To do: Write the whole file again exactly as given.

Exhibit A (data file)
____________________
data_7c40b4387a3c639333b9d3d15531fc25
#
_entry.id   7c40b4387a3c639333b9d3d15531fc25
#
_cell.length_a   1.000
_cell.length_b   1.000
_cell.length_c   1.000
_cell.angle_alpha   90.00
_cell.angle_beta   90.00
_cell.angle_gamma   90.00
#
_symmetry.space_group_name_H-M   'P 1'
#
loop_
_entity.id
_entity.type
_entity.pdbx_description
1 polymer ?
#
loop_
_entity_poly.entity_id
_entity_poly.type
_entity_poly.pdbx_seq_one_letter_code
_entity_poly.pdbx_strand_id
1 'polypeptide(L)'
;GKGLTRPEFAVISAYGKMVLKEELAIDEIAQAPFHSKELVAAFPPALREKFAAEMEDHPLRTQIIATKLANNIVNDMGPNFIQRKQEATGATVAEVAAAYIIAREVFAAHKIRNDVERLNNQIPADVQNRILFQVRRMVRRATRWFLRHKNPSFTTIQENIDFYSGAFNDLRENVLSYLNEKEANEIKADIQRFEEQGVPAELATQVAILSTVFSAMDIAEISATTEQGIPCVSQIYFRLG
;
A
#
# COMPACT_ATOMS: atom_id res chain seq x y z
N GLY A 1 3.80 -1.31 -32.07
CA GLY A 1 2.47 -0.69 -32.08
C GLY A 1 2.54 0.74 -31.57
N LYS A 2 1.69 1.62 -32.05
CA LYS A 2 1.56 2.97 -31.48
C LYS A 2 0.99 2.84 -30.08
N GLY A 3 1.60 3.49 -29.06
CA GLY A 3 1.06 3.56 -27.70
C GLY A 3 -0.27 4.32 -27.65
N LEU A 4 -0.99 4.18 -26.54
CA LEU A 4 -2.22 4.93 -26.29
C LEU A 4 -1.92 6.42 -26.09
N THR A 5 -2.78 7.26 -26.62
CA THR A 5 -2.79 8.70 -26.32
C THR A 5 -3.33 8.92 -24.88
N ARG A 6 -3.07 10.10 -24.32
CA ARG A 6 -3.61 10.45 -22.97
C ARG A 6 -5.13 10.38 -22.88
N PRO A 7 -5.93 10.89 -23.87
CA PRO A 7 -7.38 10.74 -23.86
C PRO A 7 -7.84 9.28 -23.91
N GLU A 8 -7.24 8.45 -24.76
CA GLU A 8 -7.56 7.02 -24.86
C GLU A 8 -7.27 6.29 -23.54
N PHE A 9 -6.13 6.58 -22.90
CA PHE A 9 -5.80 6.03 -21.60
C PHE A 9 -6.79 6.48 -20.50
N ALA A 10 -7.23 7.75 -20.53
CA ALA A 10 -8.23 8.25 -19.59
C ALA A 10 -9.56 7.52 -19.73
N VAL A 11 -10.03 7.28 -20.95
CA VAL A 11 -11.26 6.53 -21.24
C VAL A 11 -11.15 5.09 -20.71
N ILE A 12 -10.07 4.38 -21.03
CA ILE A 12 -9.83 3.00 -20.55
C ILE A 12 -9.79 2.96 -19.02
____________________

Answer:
data_7c40b4387a3c639333b9d3d15531fc25
#
_entry.id   7c40b4387a3c639333b9d3d15531fc25
#
_cell.length_a   1.000
_cell.length_b   1.000
_cell.length_c   1.000
_cell.angle_alpha   90.00
_cell.angle_beta   90.00
_cell.angle_gamma   90.00
#
_symmetry.space_group_name_H-M   'P 1'
#
loop_
_entity.id
_entity.type
_entity.pdbx_description
1 polymer ?
#
loop_
_entity_poly.entity_id
_entity_poly.type
_entity_poly.pdbx_seq_one_letter_code
_entity_poly.pdbx_strand_id
1 'polypeptide(L)'
;GKGLTRPEFAVISAYGKMVLKEELAIDEIAQAPFHSKELVAAFPPALREKFAAEMEDHPLRTQIIATKLANNIVNDMGPNFIQRKQEATGATVAEVAAAYIIAREVFAAHKIRNDVERLNNQIPADVQNRILFQVRRMVRRATRWFLRHKNPSFTTIQENIDFYSGAFNDLRENVLSYLNEKEANEIKADIQRFEEQGVPAELATQVAILSTVFSAMDIAEISATTEQGIPCVSQIYFRLG
;
A
#
# COMPACT_ATOMS: atom_id res chain seq x y z
N GLY A 1 3.80 -1.31 -32.07
CA GLY A 1 2.47 -0.69 -32.08
C GLY A 1 2.54 0.74 -31.57
N LYS A 2 1.69 1.62 -32.05
CA LYS A 2 1.56 2.97 -31.48
C LYS A 2 0.99 2.84 -30.08
N GLY A 3 1.60 3.49 -29.06
CA GLY A 3 1.06 3.56 -27.70
C GLY A 3 -0.27 4.32 -27.65
N LEU A 4 -0.99 4.18 -26.54
CA LEU A 4 -2.22 4.93 -26.29
C LEU A 4 -1.92 6.42 -26.09
N THR A 5 -2.78 7.26 -26.62
CA THR A 5 -2.79 8.70 -26.32
C THR A 5 -3.33 8.92 -24.88
N ARG A 6 -3.07 10.10 -24.32
CA ARG A 6 -3.61 10.45 -22.97
C ARG A 6 -5.13 10.38 -22.88
N PRO A 7 -5.93 10.89 -23.87
CA PRO A 7 -7.38 10.74 -23.86
C PRO A 7 -7.84 9.28 -23.91
N GLU A 8 -7.24 8.45 -24.76
CA GLU A 8 -7.56 7.02 -24.86
C GLU A 8 -7.27 6.29 -23.54
N PHE A 9 -6.13 6.58 -22.90
CA PHE A 9 -5.80 6.03 -21.60
C PHE A 9 -6.79 6.48 -20.50
N ALA A 10 -7.23 7.75 -20.53
CA ALA A 10 -8.23 8.25 -19.59
C ALA A 10 -9.56 7.52 -19.73
N VAL A 11 -10.03 7.28 -20.95
CA VAL A 11 -11.26 6.53 -21.24
C VAL A 11 -11.15 5.09 -20.71
N ILE A 12 -10.07 4.38 -21.03
CA ILE A 12 -9.83 3.00 -20.55
C ILE A 12 -9.79 2.96 -19.02